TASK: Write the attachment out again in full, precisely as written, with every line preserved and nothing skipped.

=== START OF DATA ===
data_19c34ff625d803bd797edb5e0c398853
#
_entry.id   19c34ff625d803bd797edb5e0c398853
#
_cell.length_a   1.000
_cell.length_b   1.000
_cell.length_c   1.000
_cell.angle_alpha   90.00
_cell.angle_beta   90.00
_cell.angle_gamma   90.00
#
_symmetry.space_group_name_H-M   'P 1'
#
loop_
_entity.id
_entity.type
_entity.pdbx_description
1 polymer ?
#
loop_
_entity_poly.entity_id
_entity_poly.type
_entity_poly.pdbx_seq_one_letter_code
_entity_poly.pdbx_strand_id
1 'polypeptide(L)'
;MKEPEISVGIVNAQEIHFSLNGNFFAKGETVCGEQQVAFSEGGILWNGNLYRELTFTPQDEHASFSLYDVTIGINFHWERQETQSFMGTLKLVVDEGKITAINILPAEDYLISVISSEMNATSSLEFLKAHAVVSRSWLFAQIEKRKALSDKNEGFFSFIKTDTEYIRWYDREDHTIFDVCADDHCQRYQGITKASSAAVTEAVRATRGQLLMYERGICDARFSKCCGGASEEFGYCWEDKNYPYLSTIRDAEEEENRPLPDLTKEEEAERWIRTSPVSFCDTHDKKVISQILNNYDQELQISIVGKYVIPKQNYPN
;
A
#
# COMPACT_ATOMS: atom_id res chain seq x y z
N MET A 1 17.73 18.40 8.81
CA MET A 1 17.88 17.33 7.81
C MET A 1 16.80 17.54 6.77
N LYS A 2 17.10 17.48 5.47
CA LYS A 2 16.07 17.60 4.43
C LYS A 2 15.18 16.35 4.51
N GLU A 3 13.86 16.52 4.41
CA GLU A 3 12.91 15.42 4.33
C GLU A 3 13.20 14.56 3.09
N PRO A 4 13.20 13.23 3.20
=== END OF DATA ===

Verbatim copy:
data_19c34ff625d803bd797edb5e0c398853
#
_entry.id   19c34ff625d803bd797edb5e0c398853
#
_cell.length_a   1.000
_cell.length_b   1.000
_cell.length_c   1.000
_cell.angle_alpha   90.00
_cell.angle_beta   90.00
_cell.angle_gamma   90.00
#
_symmetry.space_group_name_H-M   'P 1'
#
loop_
_entity.id
_entity.type
_entity.pdbx_description
1 polymer ?
#
loop_
_entity_poly.entity_id
_entity_poly.type
_entity_poly.pdbx_seq_one_letter_code
_entity_poly.pdbx_strand_id
1 'polypeptide(L)'
;MKEPEISVGIVNAQEIHFSLNGNFFAKGETVCGEQQVAFSEGGILWNGNLYRELTFTPQDEHASFSLYDVTIGINFHWERQETQSFMGTLKLVVDEGKITAINILPAEDYLISVISSEMNATSSLEFLKAHAVVSRSWLFAQIEKRKALSDKNEGFFSFIKTDTEYIRWYDREDHTIFDVCADDHCQRYQGITKASSAAVTEAVRATRGQLLMYERGICDARFSKCCGGASEEFGYCWEDKNYPYLSTIRDAEEEENRPLPDLTKEEEAERWIRTSPVSFCDTHDKKVISQILNNYDQELQISIVGKYVIPKQNYPN
;
A
#
# COMPACT_ATOMS: atom_id res chain seq x y z
N MET A 1 17.73 18.40 8.81
CA MET A 1 17.88 17.33 7.81
C MET A 1 16.80 17.54 6.77
N LYS A 2 17.10 17.48 5.47
CA LYS A 2 16.07 17.60 4.43
C LYS A 2 15.18 16.35 4.51
N GLU A 3 13.86 16.52 4.41
CA GLU A 3 12.91 15.42 4.33
C GLU A 3 13.20 14.56 3.09
N PRO A 4 13.20 13.23 3.20